Articles Medicine

Hairy Leukoplakia

Definition  Hairy leukoplakia is one of the most common and characteristic lesions of human immunodeficiency virus (HIV) infection. Rarely,
it can also appear in immunosuppressed patients after organ transplantation.

Etiology  Epstein–Barr virus seems to play an important role in the pathogenesis.
Clinical features  Hairy leukoplakia presents as a white asymptomatic, often elevated and unremovable patch. The lesion is almost always found bilaterally on the lateral margins of the tongue, and may spread to the dorsumand the ventral surface (Fig. 3). Characteristically, the surface of the lesion is corrugated with a vertical orientation. However, smooth and flat lesions may also be seen. The lesion is not precancerous.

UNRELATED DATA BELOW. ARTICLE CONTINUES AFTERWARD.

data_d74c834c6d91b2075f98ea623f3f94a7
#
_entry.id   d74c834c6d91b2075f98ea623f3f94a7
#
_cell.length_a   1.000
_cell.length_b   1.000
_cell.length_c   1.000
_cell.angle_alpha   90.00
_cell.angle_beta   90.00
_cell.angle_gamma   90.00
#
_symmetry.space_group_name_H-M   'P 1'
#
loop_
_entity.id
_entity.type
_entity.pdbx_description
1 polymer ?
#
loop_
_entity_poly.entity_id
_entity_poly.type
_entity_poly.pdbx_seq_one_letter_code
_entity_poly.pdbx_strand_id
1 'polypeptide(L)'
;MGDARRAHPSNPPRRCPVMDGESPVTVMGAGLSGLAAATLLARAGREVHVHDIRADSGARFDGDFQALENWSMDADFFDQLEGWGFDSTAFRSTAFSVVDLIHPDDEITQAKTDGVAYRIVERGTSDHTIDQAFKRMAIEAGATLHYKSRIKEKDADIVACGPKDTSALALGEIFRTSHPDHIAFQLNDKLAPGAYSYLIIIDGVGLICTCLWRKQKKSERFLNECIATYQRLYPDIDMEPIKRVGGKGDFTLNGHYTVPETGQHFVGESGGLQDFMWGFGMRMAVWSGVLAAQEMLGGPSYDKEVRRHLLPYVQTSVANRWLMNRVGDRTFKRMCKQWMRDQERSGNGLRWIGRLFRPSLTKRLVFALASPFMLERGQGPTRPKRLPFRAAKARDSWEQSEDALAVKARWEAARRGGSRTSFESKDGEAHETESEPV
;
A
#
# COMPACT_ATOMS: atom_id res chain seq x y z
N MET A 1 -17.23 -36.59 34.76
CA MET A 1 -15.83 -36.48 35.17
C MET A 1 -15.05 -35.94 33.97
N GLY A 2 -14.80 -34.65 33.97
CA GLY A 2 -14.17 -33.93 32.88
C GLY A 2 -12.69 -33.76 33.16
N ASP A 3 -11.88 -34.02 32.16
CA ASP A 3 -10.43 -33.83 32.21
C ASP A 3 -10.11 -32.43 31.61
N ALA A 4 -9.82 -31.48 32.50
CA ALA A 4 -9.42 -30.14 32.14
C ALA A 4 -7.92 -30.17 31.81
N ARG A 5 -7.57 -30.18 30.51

Laboratory tests  Histological examination, in situ hybridization, polymerase chain reaction (PCR) and electron microscopy.
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[/alert] Differential diagnosis  Chronic biting, lichen planus, frictional keratosis, cinnamon contact stomatitis, uremic stomatitis, candidiasis.

Treatment  Not required; however, in some cases aciclovir or valaciclovir can be used with success.

Fig. 3 Hairy leukoplakia.

Fig. 3 Hairy leukoplakia.